Bright red tongue

A bright red tongue could be an indicator of Kawasaki disease, a serious, rare disease usually found in children that causes the inflation of blood vessels. It can also be a symptom of scarlet fever – a contagious infection that mostly affects young children but can be easily treated with antibiotics.


If you find your tongue is smooth and red, alongside pain in your mouth, it could be a sign of a vitamin B3 deficiency.

Your tongue can provide a whole host of information about your health

Burning feeling

Burning mouth syndrome is the medical term for ongoing or recurring burning in the mouth without an obvious cause. You may feel this burning on your tongue, gums, lips, inside of your cheeks, roof of your mouth or large areas of your whole mouth.

If it feels like you’ve burned your tongue on a hot drink or you have a recurring metallic taste, this could be a sign of nerve issues. Burning mouth syndrome usually comes on suddenly, but it can develop slowly over time.

Often the specific cause can’t be found. Other conditions like acid reflux and diabetes can cause this feeling too.

Smooth tongue

A lack of nutrients in the body can lead to your tongue feeling smooth, with little to no bumps on it. It may also look as if your mouth has a glossy texture to it.


Usually this is down to a lack of iron, folic acid and B vitamins. Infections, coeliac disease and some medications can also cause this. However, if the patches are smooth but present alongside bumpy patches, it could be a benign condition called geographic tongue.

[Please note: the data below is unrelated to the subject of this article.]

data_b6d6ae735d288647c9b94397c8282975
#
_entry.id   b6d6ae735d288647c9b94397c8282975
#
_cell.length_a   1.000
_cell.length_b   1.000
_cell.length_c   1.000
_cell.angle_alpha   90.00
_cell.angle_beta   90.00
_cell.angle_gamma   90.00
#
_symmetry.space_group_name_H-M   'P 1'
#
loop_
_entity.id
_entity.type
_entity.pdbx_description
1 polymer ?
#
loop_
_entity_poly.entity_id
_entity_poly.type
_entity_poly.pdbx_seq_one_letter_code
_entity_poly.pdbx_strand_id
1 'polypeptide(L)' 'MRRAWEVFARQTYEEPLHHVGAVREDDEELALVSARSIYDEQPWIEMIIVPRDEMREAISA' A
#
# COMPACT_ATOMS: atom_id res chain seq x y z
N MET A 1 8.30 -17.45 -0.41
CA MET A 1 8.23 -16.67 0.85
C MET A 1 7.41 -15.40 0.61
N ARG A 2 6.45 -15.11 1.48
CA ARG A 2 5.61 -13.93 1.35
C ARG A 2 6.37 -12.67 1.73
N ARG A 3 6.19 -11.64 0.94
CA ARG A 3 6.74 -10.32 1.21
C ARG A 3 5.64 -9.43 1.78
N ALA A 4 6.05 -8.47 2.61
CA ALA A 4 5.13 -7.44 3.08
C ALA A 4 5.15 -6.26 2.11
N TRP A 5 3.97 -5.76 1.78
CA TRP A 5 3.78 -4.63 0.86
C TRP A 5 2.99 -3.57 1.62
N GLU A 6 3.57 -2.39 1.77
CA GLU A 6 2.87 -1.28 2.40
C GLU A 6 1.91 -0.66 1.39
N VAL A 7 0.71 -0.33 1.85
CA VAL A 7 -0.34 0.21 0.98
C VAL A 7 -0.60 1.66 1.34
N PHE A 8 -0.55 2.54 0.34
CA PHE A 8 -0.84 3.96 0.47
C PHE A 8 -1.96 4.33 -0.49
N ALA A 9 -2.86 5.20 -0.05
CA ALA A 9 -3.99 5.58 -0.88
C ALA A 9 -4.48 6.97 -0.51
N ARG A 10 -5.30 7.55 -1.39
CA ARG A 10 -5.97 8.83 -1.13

Sore bumps under your tongue

The underside of the front of your tongue is a common area for mouth ulcers to develop – but they can appear anywhere in the mouth. These tend to be small, red and often painful, they normally go away on their own within a week or two.

See a GP or dentist if you have a mouth ulcer that lasts longer than three weeks.


Macroglossia is a rare condition that typically affects more children than adults. It is when the tongue is too big for the mouth.


Often it can be identified by tooth imprints on the sides of the tongue. Causes can be infection, allergies or hypothyroidism which is a condition associated with an underactive thyroid.

Fissured tongue

The term fissured tongue describes the finding of multiple small furrows or grooves on the dorsal (top) surface of the tongue. These fissures can be shallow or deep, single or multiple. Often there is a prominent fissure in the centre of the tongue.

Deep grooves can form as you age but they can also be a sign of Sjögren’s syndrome or psoriasis. They are completely harmless, but if you have the condition make sure you gently brush the grooves to clear them of bacteria and food.

Signs of mouth cancer

Sores that don’t heal, tongue pain and lumps, as well as trouble swallowing or chewing can all be signs of cancer. It is important to note that there are milder reasons for these symptoms and you should always speak to your doctor if these persist.